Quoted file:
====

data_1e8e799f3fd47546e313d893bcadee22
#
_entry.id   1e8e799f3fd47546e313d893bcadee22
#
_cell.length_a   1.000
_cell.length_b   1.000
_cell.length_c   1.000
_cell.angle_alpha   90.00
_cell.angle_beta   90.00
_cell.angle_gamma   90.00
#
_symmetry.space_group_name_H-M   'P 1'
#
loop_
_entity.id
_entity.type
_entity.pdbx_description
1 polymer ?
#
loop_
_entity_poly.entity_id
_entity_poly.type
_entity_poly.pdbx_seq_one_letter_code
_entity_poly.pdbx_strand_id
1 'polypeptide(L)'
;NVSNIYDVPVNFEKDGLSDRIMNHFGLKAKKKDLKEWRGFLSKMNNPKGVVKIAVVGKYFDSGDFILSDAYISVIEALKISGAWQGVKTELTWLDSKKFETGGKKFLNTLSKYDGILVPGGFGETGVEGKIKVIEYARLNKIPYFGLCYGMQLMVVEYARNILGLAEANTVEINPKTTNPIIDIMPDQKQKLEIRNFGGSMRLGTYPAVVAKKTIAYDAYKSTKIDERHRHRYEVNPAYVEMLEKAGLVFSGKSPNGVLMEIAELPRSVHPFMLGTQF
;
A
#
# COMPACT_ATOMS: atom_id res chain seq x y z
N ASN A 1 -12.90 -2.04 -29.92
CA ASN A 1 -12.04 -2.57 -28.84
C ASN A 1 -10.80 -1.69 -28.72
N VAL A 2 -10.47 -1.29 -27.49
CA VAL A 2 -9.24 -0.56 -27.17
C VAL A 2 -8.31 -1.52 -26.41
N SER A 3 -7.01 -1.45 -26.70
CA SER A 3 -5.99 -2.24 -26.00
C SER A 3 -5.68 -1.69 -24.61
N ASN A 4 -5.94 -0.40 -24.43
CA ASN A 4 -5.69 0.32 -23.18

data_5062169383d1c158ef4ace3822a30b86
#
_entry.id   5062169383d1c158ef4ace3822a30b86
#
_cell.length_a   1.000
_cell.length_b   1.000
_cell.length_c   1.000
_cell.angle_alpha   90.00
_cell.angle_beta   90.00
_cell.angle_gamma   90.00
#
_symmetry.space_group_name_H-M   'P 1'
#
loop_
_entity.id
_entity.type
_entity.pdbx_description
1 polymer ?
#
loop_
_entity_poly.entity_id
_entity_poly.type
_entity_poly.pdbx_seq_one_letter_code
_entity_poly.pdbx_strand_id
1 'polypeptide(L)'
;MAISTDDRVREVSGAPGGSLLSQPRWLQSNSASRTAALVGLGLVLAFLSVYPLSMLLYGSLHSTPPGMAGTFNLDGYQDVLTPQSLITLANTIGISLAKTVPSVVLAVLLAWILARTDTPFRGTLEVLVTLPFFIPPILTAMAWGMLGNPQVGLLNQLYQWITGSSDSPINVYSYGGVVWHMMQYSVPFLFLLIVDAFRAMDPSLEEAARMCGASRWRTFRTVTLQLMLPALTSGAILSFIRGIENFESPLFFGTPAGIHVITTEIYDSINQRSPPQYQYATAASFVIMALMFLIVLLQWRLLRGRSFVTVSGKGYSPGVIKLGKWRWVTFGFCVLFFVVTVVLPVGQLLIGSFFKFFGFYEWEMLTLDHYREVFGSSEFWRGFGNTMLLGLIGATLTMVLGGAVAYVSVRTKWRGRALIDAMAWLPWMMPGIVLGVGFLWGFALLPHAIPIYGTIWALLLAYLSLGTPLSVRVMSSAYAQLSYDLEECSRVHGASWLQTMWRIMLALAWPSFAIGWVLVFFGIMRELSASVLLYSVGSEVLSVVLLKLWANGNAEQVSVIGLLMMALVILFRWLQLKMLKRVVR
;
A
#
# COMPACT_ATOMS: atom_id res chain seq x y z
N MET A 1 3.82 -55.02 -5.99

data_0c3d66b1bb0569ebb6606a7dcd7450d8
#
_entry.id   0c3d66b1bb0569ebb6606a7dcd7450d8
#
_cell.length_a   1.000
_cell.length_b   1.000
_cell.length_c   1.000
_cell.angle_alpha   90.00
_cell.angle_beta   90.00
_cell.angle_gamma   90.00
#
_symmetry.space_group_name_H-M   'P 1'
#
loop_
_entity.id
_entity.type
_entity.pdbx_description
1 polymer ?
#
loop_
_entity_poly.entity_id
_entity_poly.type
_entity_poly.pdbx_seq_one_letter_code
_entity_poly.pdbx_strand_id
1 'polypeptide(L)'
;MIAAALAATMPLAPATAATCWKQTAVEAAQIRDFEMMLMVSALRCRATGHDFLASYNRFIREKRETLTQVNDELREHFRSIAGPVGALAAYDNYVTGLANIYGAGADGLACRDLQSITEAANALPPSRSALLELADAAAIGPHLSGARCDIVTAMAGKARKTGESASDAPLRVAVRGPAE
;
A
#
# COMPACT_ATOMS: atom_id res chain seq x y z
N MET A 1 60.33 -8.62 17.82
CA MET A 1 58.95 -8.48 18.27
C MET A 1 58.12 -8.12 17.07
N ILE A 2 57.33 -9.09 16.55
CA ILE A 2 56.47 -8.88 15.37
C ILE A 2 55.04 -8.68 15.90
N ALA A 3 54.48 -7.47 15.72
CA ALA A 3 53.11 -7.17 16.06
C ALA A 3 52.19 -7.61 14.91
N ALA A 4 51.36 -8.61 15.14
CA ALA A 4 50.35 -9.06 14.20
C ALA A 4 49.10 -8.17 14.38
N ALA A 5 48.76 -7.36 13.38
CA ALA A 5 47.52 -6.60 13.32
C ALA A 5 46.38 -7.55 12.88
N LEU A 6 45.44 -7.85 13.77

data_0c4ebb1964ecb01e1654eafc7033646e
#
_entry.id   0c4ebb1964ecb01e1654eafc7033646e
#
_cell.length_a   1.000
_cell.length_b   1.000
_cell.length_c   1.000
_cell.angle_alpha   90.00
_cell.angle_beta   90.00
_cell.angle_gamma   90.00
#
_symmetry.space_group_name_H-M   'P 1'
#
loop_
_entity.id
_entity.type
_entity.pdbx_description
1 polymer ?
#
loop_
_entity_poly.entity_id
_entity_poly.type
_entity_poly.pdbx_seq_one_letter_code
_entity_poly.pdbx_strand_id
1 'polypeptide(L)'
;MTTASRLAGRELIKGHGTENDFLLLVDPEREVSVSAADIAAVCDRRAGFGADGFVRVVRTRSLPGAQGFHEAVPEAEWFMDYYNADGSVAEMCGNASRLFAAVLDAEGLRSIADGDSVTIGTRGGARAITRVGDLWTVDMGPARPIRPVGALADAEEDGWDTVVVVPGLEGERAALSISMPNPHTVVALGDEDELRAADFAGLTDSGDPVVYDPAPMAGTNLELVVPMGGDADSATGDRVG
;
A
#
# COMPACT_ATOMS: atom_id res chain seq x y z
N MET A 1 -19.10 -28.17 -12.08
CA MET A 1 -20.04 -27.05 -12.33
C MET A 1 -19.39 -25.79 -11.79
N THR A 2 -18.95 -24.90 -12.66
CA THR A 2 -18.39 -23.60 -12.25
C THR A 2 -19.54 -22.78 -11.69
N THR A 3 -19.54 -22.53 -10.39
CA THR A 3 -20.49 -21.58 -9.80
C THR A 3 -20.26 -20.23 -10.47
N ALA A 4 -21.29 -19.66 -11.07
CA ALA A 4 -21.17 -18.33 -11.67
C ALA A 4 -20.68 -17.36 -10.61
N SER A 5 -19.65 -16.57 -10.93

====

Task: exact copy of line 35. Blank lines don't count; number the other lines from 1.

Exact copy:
CA VAL A 2 -9.24 -0.56 -27.17